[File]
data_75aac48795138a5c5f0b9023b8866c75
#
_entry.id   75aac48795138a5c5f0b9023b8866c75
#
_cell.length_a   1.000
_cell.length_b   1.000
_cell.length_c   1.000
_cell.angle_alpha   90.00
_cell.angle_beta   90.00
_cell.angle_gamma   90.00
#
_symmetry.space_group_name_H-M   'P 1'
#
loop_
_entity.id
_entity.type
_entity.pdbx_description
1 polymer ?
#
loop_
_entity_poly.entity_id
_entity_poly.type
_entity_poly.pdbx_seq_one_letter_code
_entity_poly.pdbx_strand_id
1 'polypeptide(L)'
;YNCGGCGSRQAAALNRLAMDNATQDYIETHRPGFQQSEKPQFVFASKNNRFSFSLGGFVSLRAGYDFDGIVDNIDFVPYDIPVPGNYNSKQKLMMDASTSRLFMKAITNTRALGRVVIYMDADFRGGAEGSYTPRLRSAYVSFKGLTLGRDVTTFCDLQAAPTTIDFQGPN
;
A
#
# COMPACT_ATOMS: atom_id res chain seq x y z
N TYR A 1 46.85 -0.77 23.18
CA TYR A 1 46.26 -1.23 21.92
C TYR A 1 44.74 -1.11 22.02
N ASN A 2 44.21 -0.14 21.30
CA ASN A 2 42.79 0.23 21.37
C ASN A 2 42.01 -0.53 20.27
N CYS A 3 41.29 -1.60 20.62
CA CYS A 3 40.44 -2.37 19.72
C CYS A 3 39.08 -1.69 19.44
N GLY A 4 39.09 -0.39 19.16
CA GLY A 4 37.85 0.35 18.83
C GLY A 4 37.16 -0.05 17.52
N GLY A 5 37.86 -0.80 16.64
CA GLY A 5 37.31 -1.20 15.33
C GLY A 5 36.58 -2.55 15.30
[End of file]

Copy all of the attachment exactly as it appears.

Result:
data_75aac48795138a5c5f0b9023b8866c75
#
_entry.id   75aac48795138a5c5f0b9023b8866c75
#
_cell.length_a   1.000
_cell.length_b   1.000
_cell.length_c   1.000
_cell.angle_alpha   90.00
_cell.angle_beta   90.00
_cell.angle_gamma   90.00
#
_symmetry.space_group_name_H-M   'P 1'
#
loop_
_entity.id
_entity.type
_entity.pdbx_description
1 polymer ?
#
loop_
_entity_poly.entity_id
_entity_poly.type
_entity_poly.pdbx_seq_one_letter_code
_entity_poly.pdbx_strand_id
1 'polypeptide(L)'
;YNCGGCGSRQAAALNRLAMDNATQDYIETHRPGFQQSEKPQFVFASKNNRFSFSLGGFVSLRAGYDFDGIVDNIDFVPYDIPVPGNYNSKQKLMMDASTSRLFMKAITNTRALGRVVIYMDADFRGGAEGSYTPRLRSAYVSFKGLTLGRDVTTFCDLQAAPTTIDFQGPN
;
A
#
# COMPACT_ATOMS: atom_id res chain seq x y z
N TYR A 1 46.85 -0.77 23.18
CA TYR A 1 46.26 -1.23 21.92
C TYR A 1 44.74 -1.11 22.02
N ASN A 2 44.21 -0.14 21.30
CA ASN A 2 42.79 0.23 21.37
C ASN A 2 42.01 -0.53 20.27
N CYS A 3 41.29 -1.60 20.62
CA CYS A 3 40.44 -2.37 19.72
C CYS A 3 39.08 -1.69 19.44
N GLY A 4 39.09 -0.39 19.16
CA GLY A 4 37.85 0.35 18.83
C GLY A 4 37.16 -0.05 17.52
N GLY A 5 37.86 -0.80 16.64
CA GLY A 5 37.31 -1.20 15.33
C GLY A 5 36.58 -2.55 15.30